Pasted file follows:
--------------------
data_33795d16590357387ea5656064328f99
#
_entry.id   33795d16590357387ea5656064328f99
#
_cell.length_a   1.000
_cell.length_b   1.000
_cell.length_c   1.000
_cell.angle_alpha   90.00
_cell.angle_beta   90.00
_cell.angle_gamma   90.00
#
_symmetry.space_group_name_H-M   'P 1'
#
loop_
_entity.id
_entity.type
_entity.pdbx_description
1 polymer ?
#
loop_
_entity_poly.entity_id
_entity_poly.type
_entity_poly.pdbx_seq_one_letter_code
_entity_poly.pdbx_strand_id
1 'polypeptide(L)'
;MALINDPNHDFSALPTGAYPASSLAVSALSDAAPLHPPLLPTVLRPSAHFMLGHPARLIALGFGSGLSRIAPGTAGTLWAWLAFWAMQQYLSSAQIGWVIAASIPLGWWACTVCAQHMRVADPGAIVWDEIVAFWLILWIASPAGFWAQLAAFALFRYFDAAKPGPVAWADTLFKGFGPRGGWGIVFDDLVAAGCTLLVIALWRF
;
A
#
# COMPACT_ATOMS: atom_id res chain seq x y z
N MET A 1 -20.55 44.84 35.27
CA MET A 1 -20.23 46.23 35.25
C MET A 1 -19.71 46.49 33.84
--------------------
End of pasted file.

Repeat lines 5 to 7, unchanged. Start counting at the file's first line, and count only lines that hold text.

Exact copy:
_cell.length_a   1.000
_cell.length_b   1.000
_cell.length_c   1.000